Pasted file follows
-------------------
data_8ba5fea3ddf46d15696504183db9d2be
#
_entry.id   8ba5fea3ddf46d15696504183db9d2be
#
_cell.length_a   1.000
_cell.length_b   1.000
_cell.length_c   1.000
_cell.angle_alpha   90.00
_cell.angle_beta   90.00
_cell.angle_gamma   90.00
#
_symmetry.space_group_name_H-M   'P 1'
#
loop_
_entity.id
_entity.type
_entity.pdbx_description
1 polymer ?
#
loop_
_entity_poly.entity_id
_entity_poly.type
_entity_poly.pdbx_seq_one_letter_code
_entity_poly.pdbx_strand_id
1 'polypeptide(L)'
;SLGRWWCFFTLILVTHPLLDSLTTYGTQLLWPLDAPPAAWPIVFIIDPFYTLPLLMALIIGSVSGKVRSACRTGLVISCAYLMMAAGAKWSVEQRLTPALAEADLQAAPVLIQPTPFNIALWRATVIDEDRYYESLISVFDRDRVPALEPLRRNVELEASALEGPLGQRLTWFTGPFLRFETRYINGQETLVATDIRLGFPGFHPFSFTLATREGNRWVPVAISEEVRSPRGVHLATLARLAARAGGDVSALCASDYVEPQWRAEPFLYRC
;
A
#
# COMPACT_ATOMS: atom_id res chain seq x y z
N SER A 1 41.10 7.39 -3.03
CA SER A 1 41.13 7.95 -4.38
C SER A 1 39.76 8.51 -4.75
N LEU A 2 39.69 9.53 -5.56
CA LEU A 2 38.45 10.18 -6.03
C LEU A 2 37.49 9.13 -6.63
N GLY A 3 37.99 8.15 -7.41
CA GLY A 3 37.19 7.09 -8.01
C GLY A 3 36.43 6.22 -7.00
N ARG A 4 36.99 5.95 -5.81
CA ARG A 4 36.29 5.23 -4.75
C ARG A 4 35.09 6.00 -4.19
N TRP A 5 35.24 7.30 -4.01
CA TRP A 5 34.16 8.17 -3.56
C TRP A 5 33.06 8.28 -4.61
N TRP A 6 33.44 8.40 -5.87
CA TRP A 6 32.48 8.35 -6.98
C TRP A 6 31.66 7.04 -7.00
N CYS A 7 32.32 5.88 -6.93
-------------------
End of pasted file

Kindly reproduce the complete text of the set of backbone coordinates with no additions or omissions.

data_8ba5fea3ddf46d15696504183db9d2be
#
_entry.id   8ba5fea3ddf46d15696504183db9d2be
#
_cell.length_a   1.000
_cell.length_b   1.000
_cell.length_c   1.000
_cell.angle_alpha   90.00
_cell.angle_beta   90.00
_cell.angle_gamma   90.00
#
_symmetry.space_group_name_H-M   'P 1'
#
loop_
_entity.id
_entity.type
_entity.pdbx_description
1 polymer ?
#
loop_
_entity_poly.entity_id
_entity_poly.type
_entity_poly.pdbx_seq_one_letter_code
_entity_poly.pdbx_strand_id
1 'polypeptide(L)'
;SLGRWWCFFTLILVTHPLLDSLTTYGTQLLWPLDAPPAAWPIVFIIDPFYTLPLLMALIIGSVSGKVRSACRTGLVISCAYLMMAAGAKWSVEQRLTPALAEADLQAAPVLIQPTPFNIALWRATVIDEDRYYESLISVFDRDRVPALEPLRRNVELEASALEGPLGQRLTWFTGPFLRFETRYINGQETLVATDIRLGFPGFHPFSFTLATREGNRWVPVAISEEVRSPRGVHLATLARLAARAGGDVSALCASDYVEPQWRAEPFLYRC
;
A
#
# COMPACT_ATOMS: atom_id res chain seq x y z
N SER A 1 41.10 7.39 -3.03
CA SER A 1 41.13 7.95 -4.38
C SER A 1 39.76 8.51 -4.75
N LEU A 2 39.69 9.53 -5.56
CA LEU A 2 38.45 10.18 -6.03
C LEU A 2 37.49 9.13 -6.63
N GLY A 3 37.99 8.15 -7.41
CA GLY A 3 37.19 7.09 -8.01
C GLY A 3 36.43 6.22 -7.00
N ARG A 4 36.99 5.95 -5.81
CA ARG A 4 36.29 5.23 -4.75
C ARG A 4 35.09 6.00 -4.19
N TRP A 5 35.24 7.30 -4.01
CA TRP A 5 34.16 8.17 -3.56
C TRP A 5 33.06 8.28 -4.61
N TRP A 6 33.44 8.40 -5.87
CA TRP A 6 32.48 8.35 -6.98
C TRP A 6 31.66 7.04 -7.00
N CYS A 7 32.32 5.88 -6.93